Millions of blood tubes have been secured by the United Kingdom following the warning of shortages.
The British Medical Association (BMA) said Hospital-wide shortages and general practitioner surgery were “serious” If the NHS does not reduce usage, “even the most clinically important blood tests can be at risk.”
On Tuesday, it was announced that medical technology company Becton Dickinson (BD) had received an “exceptional license” to import blood tubes.
The tube is approved for use in other countries, including the United States.
A spokesperson for the Ministry of Health said: “We have secured tens of millions of additional blood tubes, including imports of additional supplies from the EU and the United States. We will continue clinically urgent testing.
“Patient safety has always been a top priority and we continue to work closely with the NHS England, delegated authorities, and the NHS to minimize its impact on patient care.”
This week, 9 million additional tubes were supplied to the NHS for “immediate distribution,” and BD completed improvements to its UK manufacturing facility, which “increased capacity by 20%” to reduce order backlog. I said I did.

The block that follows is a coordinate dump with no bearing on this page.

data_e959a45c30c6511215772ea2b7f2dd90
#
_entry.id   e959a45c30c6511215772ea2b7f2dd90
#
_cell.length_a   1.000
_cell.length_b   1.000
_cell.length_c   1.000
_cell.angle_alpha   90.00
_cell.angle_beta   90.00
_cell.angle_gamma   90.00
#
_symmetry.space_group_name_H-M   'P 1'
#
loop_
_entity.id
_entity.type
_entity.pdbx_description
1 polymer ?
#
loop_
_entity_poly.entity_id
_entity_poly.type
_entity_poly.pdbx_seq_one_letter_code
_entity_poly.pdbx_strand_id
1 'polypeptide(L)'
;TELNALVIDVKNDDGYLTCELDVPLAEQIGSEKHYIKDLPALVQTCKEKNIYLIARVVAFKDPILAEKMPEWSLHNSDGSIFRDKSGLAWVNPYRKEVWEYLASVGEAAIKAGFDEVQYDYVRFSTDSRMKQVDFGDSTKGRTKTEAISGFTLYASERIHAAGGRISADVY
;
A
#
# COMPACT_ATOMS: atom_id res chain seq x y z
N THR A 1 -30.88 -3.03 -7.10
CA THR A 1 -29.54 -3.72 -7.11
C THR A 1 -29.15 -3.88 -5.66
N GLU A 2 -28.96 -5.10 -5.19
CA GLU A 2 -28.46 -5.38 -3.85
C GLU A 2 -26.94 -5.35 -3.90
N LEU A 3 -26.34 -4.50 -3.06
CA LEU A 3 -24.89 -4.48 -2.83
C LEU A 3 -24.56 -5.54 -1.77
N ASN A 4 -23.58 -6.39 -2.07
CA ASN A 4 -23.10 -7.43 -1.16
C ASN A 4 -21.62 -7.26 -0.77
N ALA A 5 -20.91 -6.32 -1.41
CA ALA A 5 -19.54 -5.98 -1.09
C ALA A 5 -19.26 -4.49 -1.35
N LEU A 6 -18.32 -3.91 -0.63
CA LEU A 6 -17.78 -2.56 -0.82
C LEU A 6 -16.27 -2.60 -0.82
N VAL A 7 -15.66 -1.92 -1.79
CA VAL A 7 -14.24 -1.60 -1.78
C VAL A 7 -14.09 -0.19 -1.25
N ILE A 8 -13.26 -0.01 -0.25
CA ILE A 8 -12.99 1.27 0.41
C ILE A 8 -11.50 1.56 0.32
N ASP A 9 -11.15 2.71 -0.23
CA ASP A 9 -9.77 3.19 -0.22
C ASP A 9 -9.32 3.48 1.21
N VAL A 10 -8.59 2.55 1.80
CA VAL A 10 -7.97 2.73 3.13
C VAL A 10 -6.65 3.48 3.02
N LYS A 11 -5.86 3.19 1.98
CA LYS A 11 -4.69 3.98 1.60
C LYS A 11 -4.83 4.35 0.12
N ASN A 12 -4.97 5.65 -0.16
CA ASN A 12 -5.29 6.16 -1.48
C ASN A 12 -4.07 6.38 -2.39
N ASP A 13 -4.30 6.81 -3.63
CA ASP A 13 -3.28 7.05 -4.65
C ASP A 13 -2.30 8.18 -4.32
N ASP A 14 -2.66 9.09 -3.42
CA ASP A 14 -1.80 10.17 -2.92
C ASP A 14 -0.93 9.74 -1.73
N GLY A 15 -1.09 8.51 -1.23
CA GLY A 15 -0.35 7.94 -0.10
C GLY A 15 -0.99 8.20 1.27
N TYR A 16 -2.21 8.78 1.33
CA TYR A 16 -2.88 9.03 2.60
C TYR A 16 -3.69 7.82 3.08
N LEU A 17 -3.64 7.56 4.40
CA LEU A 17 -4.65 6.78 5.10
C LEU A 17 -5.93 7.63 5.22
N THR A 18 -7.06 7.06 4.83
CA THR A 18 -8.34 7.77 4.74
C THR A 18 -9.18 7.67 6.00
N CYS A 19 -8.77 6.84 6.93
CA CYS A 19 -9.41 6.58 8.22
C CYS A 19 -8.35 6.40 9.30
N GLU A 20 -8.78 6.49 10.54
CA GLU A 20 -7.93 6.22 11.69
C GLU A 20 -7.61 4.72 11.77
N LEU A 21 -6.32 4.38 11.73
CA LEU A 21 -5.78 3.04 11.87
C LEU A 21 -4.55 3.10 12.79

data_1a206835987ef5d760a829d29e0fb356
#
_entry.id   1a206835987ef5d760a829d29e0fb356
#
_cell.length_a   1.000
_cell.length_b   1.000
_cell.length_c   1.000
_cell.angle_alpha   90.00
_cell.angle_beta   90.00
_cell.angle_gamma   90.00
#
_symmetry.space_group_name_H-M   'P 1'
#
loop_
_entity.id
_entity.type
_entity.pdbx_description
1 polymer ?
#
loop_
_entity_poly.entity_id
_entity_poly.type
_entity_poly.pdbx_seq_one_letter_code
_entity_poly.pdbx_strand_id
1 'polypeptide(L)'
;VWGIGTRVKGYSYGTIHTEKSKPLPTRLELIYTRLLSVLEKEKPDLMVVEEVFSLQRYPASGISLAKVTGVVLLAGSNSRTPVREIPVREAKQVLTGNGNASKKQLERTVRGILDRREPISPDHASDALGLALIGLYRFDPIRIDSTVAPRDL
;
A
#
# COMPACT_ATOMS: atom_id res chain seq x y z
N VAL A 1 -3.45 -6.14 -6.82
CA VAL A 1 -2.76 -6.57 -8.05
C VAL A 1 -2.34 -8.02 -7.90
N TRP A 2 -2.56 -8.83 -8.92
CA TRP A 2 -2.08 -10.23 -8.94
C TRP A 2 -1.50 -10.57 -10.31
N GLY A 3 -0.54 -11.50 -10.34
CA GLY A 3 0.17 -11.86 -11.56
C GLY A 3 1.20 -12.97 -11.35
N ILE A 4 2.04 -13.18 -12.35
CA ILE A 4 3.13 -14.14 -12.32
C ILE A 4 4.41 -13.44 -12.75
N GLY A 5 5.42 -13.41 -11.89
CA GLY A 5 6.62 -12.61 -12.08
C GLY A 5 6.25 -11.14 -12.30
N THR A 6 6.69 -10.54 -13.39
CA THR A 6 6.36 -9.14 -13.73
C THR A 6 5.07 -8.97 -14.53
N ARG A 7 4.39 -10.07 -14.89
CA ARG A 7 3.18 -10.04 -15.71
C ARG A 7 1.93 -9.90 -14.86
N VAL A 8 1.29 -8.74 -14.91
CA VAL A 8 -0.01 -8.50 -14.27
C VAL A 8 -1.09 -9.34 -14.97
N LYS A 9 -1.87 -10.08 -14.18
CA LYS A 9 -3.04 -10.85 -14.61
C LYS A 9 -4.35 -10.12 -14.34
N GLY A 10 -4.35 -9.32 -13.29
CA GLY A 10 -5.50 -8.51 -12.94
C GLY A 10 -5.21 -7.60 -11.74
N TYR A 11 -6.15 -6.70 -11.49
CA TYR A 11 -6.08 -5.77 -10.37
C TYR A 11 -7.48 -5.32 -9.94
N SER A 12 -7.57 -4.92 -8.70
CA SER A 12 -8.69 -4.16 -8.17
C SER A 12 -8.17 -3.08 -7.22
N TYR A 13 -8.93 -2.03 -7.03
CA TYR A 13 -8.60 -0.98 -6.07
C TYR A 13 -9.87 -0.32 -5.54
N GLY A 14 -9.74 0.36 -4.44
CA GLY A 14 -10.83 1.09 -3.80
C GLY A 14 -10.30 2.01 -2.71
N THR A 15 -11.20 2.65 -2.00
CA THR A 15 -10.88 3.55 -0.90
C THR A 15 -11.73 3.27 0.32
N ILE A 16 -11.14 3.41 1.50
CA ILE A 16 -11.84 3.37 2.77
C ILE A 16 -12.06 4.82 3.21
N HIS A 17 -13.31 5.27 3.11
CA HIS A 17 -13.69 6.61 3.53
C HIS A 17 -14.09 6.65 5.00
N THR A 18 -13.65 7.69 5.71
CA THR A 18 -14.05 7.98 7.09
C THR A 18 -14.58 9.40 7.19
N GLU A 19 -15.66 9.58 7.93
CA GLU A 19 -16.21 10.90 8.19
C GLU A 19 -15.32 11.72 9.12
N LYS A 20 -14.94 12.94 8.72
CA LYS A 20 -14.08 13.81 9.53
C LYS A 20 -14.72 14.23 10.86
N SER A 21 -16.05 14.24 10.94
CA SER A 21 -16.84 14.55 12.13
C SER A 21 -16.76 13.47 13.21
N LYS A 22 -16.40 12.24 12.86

The NHS England issued guidance in the face of a global shortage, and Dr. David Wrigley, Vice-Chair of the BMA Council, called the situation a “crisis” and put doctors in a “terrible, enviable position.”
On August 26, the NHS boss warned the GP and hospital trusts that “supply is expected to be further restricted in the coming weeks.”
Except for “clinically urgent” tests, all primary care and community tests must be suspended until September 17.
Acute and mental health trusts were also told to reduce their demand by at least 25% during that period.
UK secures millions of blood tubes in the threat of shortage | UK News
SourceUK secures millions of blood tubes in the threat of shortage | UK News